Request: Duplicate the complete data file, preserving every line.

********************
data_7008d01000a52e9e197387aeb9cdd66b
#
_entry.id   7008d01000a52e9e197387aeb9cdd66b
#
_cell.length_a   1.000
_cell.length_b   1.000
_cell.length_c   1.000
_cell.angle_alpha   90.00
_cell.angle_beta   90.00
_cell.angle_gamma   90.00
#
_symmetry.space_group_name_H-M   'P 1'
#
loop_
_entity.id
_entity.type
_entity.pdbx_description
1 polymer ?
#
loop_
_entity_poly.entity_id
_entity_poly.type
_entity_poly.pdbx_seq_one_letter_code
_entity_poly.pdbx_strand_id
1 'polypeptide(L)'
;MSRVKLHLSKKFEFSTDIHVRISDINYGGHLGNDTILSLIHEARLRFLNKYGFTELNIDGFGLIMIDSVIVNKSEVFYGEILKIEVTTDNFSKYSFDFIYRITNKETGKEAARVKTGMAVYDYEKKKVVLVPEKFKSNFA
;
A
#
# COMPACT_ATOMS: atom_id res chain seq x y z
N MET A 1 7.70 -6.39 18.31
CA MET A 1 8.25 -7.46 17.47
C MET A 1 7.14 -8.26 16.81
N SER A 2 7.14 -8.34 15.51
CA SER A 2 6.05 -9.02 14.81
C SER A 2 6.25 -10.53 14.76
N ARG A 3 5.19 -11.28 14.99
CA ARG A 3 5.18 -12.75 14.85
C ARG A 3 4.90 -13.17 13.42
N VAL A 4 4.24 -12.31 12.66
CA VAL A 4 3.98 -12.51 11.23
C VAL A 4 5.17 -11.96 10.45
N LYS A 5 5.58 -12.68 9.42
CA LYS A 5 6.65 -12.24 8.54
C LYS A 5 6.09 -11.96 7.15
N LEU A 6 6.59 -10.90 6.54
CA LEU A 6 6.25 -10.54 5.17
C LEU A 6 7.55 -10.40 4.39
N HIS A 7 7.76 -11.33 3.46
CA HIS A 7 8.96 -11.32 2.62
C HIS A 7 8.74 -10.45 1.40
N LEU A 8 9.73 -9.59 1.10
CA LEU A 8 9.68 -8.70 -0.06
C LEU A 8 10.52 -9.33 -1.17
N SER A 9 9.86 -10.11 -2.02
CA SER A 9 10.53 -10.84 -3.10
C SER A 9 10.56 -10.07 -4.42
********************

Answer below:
data_7008d01000a52e9e197387aeb9cdd66b
#
_entry.id   7008d01000a52e9e197387aeb9cdd66b
#
_cell.length_a   1.000
_cell.length_b   1.000
_cell.length_c   1.000
_cell.angle_alpha   90.00
_cell.angle_beta   90.00
_cell.angle_gamma   90.00
#
_symmetry.space_group_name_H-M   'P 1'
#
loop_
_entity.id
_entity.type
_entity.pdbx_description
1 polymer ?
#
loop_
_entity_poly.entity_id
_entity_poly.type
_entity_poly.pdbx_seq_one_letter_code
_entity_poly.pdbx_strand_id
1 'polypeptide(L)'
;MSRVKLHLSKKFEFSTDIHVRISDINYGGHLGNDTILSLIHEARLRFLNKYGFTELNIDGFGLIMIDSVIVNKSEVFYGEILKIEVTTDNFSKYSFDFIYRITNKETGKEAARVKTGMAVYDYEKKKVVLVPEKFKSNFA
;
A
#
# COMPACT_ATOMS: atom_id res chain seq x y z
N MET A 1 7.70 -6.39 18.31
CA MET A 1 8.25 -7.46 17.47
C MET A 1 7.14 -8.26 16.81
N SER A 2 7.14 -8.34 15.51
CA SER A 2 6.05 -9.02 14.81
C SER A 2 6.25 -10.53 14.76
N ARG A 3 5.19 -11.28 14.99
CA ARG A 3 5.18 -12.75 14.85
C ARG A 3 4.90 -13.17 13.42
N VAL A 4 4.24 -12.31 12.66
CA VAL A 4 3.98 -12.51 11.23
C VAL A 4 5.17 -11.96 10.45
N LYS A 5 5.58 -12.68 9.42
CA LYS A 5 6.65 -12.24 8.54
C LYS A 5 6.09 -11.96 7.15
N LEU A 6 6.59 -10.90 6.54
CA LEU A 6 6.25 -10.54 5.17
C LEU A 6 7.55 -10.40 4.39
N HIS A 7 7.76 -11.33 3.46
CA HIS A 7 8.96 -11.32 2.62
C HIS A 7 8.74 -10.45 1.40
N LEU A 8 9.73 -9.59 1.10
CA LEU A 8 9.68 -8.70 -0.06
C LEU A 8 10.52 -9.33 -1.17
N SER A 9 9.86 -10.11 -2.02
CA SER A 9 10.53 -10.84 -3.10
C SER A 9 10.56 -10.07 -4.42